WASHINGTON- Sexually transmitted diseases in Baltimore decreased in 2000, but the city still had the third-highest STD rates among cities nationally, a recent Centers for Disease Control and Prevention report found.
While Baltimore’s disease rates remain well above the national average, they are an improvement over the first- and second-place rankings it has earned since 1997. And Baltimore Health Commissioner Peter Beilenson said that when 2001 figures are released, they will show further reductions in gonorrhea and syphilis cases.
Beilenson attributed the decline to an aggressive, multi-pronged prevention and treatment effort that includes partner tracking, increased staff at clinics, and a laboratory that tests people who are taken to the city’s Central Booking and Intake Facility.
Nancy Baruch, acting chief of the state’s STD program said increased funding has made those efforts possible.
“I think in large part, the rates are coming down because there is significant resources to make that happen,” she said.
Until well-publicized reports of an STD epidemic in the mid-1990s, there was little to no funding given to public health systems for education and prevention, Baruch said.
“A lot of it had to do with where communities, and where people, put their resources,” she said. “I think for Baltimore City, the additional resources perhaps came to them a little bit later than it did to the other major metropolitan areas in the country.”
According to the CDC report, gonorrhea incidence fell from 968 cases per 100,000 Baltimore residents in 1999 to 886 cases per 100,000 in 2000. The national rate, however, stood at 132 cases of gonorrhea per 100,000 people in 2000.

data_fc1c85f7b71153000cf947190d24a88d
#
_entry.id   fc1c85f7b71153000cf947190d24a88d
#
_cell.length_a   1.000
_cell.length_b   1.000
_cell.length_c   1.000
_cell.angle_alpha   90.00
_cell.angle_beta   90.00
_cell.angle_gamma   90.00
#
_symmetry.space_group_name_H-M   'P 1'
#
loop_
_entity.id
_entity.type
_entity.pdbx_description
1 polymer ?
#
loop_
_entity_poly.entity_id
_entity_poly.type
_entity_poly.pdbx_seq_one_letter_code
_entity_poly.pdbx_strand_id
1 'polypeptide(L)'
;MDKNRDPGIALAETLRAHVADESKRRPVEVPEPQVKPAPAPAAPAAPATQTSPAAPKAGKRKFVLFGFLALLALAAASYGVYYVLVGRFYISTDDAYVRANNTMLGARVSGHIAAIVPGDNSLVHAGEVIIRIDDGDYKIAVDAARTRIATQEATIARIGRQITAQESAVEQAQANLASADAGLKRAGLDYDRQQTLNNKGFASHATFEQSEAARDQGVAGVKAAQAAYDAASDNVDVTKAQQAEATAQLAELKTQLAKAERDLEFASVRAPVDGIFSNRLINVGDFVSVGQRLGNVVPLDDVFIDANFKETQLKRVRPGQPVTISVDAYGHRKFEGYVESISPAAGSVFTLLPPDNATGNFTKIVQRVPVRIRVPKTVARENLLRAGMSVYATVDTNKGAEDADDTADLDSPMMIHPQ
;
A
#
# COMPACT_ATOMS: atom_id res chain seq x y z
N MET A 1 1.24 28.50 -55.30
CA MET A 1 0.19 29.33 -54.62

Gonorrhea is a sexually transmitted disease that can be diagnosed and treated with antibiotics. If left untreated, it can facilitate HIV infection and lead to pelvic inflammatory disease and infertility.
Baltimore also had the third-highest syphilis rate among cities. While Baltimore’s syphilis rates dropped from 38.9 cases per 100,000 in 1999 to 34.5 cases per 100,000 in 2000, the national rate hit an all-time low in 2000 at 2.2 cases per 100,000 people.
Baruch attributes the drop in the disease to a federally funded syphilis elimination project. The project has included increased resources for investigators and work with community-based groups that spread the word about elimination and control of the disease.
Beilenson said Baltimore’s syphilis outbreak was due in part to the crack- for-sex trade. By putting the “stat lab” at the Central Booking and Intake Facility, the city can now catch 25 percent of its syphilis cases. Everyone who comes into the facility is tested for syphilis, he said, and even if they are only there 24 hours, they get the first of three penicillin shots.
Another target population for STD prevention is younger adults and teen- agers, Baruch said. Nationally, the asymptomatic chlamydia is a disease that is most prevalent among young, sexually active women, the CDC report said.
The CDC did not offer city numbers for chlamydia, which often goes unreported. Beilenson said that while chlamydia has been level in Baltimore for the past five years, he expects to see an increase for the next few years because the city now does urinalysis, which will be more likely to catch the disease.
Baruch predicts Baltimore’s overall rates will continue to decline.
“The key for any STD is educating, making sure people who are at risk know how the diseases are transmitted, how they can prevent transmission, and what to do if they think they might be infected,” she said.